Sunday, February 3, 2013

Pic of the day: February 2

Oxford picture of the day:

When the sun decides to come out, this is a really beautiful town.

Pic of the day: January 31

Oxford picture of the day:

January flowers.

Pic of the day: January 30

Oxford pic of the day (really from London!):

Taken at midnight while waiting for the bus back to Oxford.

Friday, February 1, 2013

Monday, January 21, 2013

Monday, January 7, 2013


A month or so before I moved here, my mother watched a program about moths in Britain. Probably on PBS or BBC America or something. And she was all "Oh noes! The moths will eat you!" and I was all "Chill, I'm living in a dorm, not a Victorian house, and I am not an old lady who packs her wool sweaters in tissue." I don't even have wool sweaters because of my freakishly sensitive skin. Seriously - even pure cashmere can be too itchy sometimes. As much as I love my fancy silk and cashmere stuff, it's only when it's 10% fancy, 90% cotton.

However, as I was unpacking my clothes upon returning from my trip to the US, I noticed a particularly... active piece of lint. I leaned in to look closer, but it hopped, which made me jump, and I let go of the sweaters I was holding, letting them fall back into place, closing like curtains to shroud the tiny white flying mothy-like thing.

Obviously the first instinct was to email mom, because at 3,000 miles and 5 time zones away, she could TOTALLY do something about it.


I took to the Google, as you do, and got kind of terrified at the slew of articles about moths eating peoples wardrobes, carpets, furniture, and sheep. In googling, I learned some facts about moths.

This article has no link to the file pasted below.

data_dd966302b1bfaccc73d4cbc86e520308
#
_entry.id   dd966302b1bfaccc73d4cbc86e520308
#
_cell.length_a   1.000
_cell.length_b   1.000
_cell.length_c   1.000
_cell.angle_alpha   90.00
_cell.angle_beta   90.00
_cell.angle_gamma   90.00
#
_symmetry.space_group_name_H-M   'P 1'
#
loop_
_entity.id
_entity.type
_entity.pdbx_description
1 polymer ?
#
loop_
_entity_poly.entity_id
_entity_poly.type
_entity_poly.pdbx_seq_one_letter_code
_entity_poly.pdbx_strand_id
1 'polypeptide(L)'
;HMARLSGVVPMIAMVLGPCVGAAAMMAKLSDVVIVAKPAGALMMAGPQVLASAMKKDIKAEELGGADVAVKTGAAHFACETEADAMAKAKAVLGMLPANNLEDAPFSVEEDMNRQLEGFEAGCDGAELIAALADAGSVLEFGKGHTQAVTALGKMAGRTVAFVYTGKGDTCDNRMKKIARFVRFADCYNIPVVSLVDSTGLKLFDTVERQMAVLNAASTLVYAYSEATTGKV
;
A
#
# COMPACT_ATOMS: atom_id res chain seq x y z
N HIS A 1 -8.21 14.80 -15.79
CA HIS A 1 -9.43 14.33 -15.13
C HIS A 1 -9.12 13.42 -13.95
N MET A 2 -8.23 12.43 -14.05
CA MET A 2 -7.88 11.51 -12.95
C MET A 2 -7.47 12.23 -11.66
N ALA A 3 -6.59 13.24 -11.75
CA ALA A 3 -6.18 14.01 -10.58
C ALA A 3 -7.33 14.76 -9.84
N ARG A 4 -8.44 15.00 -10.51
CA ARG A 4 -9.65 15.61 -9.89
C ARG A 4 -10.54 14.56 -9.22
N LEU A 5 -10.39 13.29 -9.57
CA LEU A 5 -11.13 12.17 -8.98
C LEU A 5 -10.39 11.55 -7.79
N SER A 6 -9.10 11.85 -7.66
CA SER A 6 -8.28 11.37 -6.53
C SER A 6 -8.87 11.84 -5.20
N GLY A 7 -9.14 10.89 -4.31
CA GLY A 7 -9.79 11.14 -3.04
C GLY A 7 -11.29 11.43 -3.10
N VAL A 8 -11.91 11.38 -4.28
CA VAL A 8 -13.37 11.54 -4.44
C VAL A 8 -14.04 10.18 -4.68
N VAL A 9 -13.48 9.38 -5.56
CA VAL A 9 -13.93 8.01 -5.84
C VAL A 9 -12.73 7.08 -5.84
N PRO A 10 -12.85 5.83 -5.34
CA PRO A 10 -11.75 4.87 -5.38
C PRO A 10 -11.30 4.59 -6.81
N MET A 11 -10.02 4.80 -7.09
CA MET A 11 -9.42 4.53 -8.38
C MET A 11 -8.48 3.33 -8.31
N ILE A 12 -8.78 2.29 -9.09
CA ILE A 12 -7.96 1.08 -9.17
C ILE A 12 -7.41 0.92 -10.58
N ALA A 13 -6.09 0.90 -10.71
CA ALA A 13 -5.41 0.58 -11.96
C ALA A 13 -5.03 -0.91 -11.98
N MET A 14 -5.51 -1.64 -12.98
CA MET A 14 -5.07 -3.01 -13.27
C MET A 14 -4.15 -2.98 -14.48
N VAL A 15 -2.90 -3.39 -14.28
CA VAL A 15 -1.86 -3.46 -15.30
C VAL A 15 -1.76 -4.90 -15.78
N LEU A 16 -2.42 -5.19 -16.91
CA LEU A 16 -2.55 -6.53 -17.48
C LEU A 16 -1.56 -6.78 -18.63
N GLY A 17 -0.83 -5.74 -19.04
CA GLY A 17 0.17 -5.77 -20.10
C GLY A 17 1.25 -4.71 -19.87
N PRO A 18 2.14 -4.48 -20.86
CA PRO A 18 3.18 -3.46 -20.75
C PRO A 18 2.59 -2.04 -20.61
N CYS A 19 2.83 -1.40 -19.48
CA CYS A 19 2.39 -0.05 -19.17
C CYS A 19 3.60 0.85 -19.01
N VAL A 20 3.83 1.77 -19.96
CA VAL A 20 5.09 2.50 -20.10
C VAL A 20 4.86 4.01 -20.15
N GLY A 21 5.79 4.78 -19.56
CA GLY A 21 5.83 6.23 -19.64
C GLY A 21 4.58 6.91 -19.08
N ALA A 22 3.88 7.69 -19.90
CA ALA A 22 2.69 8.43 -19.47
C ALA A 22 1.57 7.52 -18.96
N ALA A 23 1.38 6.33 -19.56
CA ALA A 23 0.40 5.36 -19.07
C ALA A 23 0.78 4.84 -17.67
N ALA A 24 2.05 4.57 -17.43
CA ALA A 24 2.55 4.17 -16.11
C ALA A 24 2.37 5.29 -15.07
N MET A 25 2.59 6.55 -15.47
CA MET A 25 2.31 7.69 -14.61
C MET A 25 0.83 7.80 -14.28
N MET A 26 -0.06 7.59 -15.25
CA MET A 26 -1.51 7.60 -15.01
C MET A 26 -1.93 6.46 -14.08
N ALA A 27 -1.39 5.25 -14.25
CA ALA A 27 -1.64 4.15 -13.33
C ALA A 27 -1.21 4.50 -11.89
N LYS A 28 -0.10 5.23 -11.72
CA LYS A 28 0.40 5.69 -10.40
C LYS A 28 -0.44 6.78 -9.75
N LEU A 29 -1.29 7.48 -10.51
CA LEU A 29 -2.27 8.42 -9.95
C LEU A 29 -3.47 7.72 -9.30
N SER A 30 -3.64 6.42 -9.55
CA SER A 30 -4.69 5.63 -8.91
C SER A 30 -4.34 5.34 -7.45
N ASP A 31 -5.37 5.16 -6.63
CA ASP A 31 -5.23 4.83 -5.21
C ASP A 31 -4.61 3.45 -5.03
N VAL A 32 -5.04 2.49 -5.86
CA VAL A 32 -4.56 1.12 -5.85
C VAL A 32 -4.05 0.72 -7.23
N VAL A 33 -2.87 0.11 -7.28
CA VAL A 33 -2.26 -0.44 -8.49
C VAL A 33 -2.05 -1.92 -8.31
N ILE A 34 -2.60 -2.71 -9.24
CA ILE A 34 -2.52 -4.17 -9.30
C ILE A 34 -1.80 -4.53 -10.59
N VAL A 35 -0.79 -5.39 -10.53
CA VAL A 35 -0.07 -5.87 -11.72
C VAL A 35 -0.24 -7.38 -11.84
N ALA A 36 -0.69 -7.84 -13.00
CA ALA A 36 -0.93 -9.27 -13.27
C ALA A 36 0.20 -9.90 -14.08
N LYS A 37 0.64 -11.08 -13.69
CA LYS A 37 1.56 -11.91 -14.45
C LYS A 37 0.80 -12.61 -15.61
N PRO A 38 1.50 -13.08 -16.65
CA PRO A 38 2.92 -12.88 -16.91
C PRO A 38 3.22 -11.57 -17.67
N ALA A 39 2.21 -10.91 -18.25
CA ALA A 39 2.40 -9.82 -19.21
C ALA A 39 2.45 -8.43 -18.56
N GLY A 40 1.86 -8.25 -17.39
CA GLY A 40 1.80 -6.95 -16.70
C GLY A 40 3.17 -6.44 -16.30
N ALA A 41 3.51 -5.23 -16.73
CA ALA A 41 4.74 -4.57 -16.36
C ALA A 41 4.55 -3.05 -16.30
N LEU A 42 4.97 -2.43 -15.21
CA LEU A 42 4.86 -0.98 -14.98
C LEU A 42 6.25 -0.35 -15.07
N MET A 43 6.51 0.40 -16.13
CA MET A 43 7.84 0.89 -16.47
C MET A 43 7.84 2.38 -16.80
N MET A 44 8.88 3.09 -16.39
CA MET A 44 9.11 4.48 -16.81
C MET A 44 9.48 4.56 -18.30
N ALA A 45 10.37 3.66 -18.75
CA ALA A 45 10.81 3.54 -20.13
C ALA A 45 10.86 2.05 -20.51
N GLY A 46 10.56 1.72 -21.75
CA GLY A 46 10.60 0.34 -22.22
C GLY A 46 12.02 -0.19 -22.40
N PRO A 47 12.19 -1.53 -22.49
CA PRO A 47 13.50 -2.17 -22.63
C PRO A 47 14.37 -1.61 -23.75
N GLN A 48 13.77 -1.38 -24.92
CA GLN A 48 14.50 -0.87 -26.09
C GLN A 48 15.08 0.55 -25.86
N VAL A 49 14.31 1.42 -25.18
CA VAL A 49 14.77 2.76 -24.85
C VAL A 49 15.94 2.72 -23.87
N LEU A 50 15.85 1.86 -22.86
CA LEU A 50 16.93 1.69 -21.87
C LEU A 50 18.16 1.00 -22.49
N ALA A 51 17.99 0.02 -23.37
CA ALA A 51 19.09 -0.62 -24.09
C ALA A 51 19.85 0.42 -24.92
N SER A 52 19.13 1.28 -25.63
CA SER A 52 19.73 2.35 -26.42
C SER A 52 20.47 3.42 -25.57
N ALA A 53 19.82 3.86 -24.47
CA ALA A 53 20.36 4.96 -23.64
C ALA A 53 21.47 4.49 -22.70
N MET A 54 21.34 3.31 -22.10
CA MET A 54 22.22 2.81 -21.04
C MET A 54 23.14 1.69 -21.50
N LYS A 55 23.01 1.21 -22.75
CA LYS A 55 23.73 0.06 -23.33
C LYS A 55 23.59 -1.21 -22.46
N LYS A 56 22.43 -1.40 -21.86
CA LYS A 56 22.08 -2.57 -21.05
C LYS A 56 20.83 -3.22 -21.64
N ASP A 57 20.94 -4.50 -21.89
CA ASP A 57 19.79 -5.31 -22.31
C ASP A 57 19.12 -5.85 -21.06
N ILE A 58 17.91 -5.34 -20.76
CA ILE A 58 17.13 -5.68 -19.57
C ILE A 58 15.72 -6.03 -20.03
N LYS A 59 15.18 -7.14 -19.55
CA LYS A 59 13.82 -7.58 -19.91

Things moths like:
*Dark (well, these kinds of moths anyway)
*Natural fibers
*Your sweat and skin cells on natural fibers (ew!)

Things moths do not like:
*Being disturbed (join the club)
*Cedar (but that's debatable)

Some of the recommended ways of dealing with moths are dry cleaning all your stuff (way too expensive), calling an exterminator (expensive - plus chemicals), or putting all your stuff in a freezer for a bit (not in a dorm!). On top of all of that, my best friend emailed me to let me know that it's bad luck to kill a moth in the house. However, upon Googling further investigation, I discovered that

*A black moth in the house means the spirit of a deceased loved one is visiting,
*and a white moth in the house means death. Yeah.

Death for the moth, maybe.

Step one was to rush to Amazon and purchase some cedar things to put on my hangars, cedar balls to put in my drawers and in the pockets of cardigans in the closet, and two different kinds of moth traps.

This one contains female moth pheromones that lure the male moths in, thinking they're going to get some moth-loving, only to catch them on a sticky strip of despair. Then things get a little freaky, as the the female pheromones get all over the stuck male moths, causing other male moths to think that the stuck male moths are females... well, you see where I'm going with this.